In the States, the debacle started with the housing bubble, and government initiatives to make home ownership more realizable for lower income people. These mortgages required a smaller down payment and some what looser restrictions, but that increase risk was supposed to be effectively monitored and managed by the financial institutions and the government - and they arguably could have been if it had stopped there.

 But events in foreign markets, and deregulation or lack of regulation and transparency of newly invented financial  products like derivatives,  credit default swaps, and Structured Investment Vehicles  were major factors which pretty much blew that all to hell.

Bubble bursts, even in things as big the housing markets, are inevitable, and shouldn’t result in horrible chain reactions and a systemic collapse if institutions aren’t over leveraged. The repeal of Glass-Steagall in the US removed the separation between depository banks and investment bank firms. The Glass-Steagall act prevented banks from using their federally insured deposits  to underwrite their riskier, non insured  investments. People argue whether Glass-Steagall repeal  specifically caused the crash,  but it is  what made  banks “ too big to fail”, requiring bailouts, when chickens came home to roost from other bad investments.

Credit default swaps, if I understand it, are a type of ‘ insurance’ on investments for a fee , which was meant to encourage investment  -not entirely a bad idea,  since the investor can’t lose his shirt, unless institutions can’t actually cover the  losses.  This is what sunk AIG. This allowed AIG to write $3 trillion in derivatives while reserving precisely zero dollars against future claims.

Risky investments aren’t necessarily bad if everyone knows they are risky, but not if there is irresponsible or outright fraudulent rating of risky ( and bank fee generating) subprime loans, bundled and sold as a securities to investors, devoid of any accompanying information about their source.  Add to this mix a shadow banking system, in which regulated banks  hide their riskier assets  by selling them to a kind of “virtual” bank, called an SIV. SIVs  allowed regulated banks to circumvent capital requirement regulations.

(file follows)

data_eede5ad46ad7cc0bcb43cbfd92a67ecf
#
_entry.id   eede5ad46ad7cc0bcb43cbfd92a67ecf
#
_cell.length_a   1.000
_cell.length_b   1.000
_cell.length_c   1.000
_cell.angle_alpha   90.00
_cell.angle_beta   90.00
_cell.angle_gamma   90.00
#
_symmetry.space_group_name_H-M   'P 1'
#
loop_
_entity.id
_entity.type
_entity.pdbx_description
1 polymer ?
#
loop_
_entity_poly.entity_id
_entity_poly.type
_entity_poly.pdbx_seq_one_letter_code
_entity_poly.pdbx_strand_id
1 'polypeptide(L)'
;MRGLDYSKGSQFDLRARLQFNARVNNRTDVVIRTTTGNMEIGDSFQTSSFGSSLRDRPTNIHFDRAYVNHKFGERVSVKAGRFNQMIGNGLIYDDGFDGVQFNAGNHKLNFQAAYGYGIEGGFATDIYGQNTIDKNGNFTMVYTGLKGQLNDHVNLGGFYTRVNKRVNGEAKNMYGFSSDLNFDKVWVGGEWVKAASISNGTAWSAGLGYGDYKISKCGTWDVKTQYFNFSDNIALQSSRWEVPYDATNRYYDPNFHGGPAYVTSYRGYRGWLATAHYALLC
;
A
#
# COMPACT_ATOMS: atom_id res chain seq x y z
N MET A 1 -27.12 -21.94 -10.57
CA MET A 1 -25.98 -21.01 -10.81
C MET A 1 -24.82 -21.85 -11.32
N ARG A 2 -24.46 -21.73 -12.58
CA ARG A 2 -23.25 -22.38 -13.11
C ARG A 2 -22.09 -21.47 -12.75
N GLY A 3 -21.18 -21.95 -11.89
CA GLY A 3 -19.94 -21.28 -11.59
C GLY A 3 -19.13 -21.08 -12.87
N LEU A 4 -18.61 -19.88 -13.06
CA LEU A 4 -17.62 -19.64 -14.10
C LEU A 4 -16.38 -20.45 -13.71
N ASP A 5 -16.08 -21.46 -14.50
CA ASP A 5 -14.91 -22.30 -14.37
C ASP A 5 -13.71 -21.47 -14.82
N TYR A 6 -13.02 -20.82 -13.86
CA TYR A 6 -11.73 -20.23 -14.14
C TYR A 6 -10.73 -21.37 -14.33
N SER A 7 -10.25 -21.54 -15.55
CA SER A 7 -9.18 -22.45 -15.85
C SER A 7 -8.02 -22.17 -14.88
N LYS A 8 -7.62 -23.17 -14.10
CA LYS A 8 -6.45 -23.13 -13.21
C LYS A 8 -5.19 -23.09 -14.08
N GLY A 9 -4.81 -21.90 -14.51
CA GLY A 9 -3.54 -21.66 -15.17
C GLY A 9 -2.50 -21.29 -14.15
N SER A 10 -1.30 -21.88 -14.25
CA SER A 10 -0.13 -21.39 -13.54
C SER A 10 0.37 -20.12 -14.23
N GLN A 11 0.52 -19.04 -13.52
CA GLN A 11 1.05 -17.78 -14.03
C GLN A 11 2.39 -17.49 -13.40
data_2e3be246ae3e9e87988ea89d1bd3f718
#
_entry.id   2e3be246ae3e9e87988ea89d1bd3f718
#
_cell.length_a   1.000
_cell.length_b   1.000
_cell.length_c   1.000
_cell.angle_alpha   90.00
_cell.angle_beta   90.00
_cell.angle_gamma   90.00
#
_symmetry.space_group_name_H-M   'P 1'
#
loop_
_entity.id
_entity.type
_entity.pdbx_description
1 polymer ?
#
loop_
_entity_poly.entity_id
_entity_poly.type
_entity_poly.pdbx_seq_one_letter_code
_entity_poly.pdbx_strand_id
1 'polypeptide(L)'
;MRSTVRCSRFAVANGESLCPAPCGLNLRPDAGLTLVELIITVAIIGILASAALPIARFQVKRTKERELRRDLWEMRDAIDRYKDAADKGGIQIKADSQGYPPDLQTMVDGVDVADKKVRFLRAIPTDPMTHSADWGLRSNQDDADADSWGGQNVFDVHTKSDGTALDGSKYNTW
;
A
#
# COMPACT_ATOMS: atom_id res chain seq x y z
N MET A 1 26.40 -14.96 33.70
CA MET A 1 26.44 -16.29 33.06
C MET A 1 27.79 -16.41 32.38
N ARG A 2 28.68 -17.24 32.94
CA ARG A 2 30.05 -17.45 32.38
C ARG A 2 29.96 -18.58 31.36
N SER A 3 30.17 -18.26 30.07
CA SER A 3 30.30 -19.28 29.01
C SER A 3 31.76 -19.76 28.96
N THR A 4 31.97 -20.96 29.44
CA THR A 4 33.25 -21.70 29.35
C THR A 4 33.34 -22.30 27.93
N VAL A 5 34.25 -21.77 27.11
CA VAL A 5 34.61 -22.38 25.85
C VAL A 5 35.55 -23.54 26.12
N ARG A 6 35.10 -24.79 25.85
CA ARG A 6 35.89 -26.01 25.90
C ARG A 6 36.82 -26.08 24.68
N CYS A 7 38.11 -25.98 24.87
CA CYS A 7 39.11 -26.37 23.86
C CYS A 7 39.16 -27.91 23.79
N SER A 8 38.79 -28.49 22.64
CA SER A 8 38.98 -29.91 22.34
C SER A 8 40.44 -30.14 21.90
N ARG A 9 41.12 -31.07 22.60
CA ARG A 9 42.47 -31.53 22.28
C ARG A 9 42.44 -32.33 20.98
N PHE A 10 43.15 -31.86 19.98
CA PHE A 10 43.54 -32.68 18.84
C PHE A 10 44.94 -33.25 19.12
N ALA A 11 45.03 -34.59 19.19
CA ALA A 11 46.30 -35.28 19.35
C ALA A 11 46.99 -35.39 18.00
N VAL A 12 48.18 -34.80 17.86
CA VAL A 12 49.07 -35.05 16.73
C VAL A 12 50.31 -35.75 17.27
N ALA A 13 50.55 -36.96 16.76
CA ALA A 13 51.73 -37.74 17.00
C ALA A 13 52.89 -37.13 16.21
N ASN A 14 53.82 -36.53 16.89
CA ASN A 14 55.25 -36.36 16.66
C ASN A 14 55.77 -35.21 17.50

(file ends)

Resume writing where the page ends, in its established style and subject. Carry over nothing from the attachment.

The financial sector has increasingly become bets on bets on bets on bets, rather than the stock market most people picture, in which investors purchase shares in companies that make something – like Ipads or running shoes.  And when something bad happens (like it turns out those mortgages were sold to people who were likely to default  combined with  a deflating housing market making the house worth less than what was owed,) it causes a long chain reaction and a sudden scramble for capital, that may not even exist to cover losses and debts. What also happens as well in this sudden fire sale, is it’s often unclear who owes what to whom or what things are worth.

The 2008 crash, at least in America was about debt,  deregulation, and speculation. "There weren’t enough Americans with shitty credit taking out loans to satisfy investors’ appetite for the end product." Micheal Eismen - hedgeman fund manager. "Derivatives are still weapons of massive destruction and likely to cause trouble" -Warren Buffet.



« Last Edit: 13/03/2016 19:58:41 by cheryl j »
 

Offline cheryl j

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Re: Is Hawking right about Capitalism
« Reply #8 on: 13/03/2016 17:46:01 »
[

You are not being paid in terms of output. Althought its a werid situation, "this computer increases my output and makes my job easier, you should pay me more" 

I get that - the worker is just a hired gun, regardless of what levers he is pulling or how fast. There is no legal expectation that employer will share any of the benefits from increases of productivity from better technology - that's sort of the point here.  But taking the "tough sh1t" position  doesn't actually answer the question posed in the Reddit discussion, and it seems to be one a lot of politicians are ignoring. 

 

Offline cheryl j

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Re: Is Hawking right about Capitalism
« Reply #9 on: 13/03/2016 17:50:43 »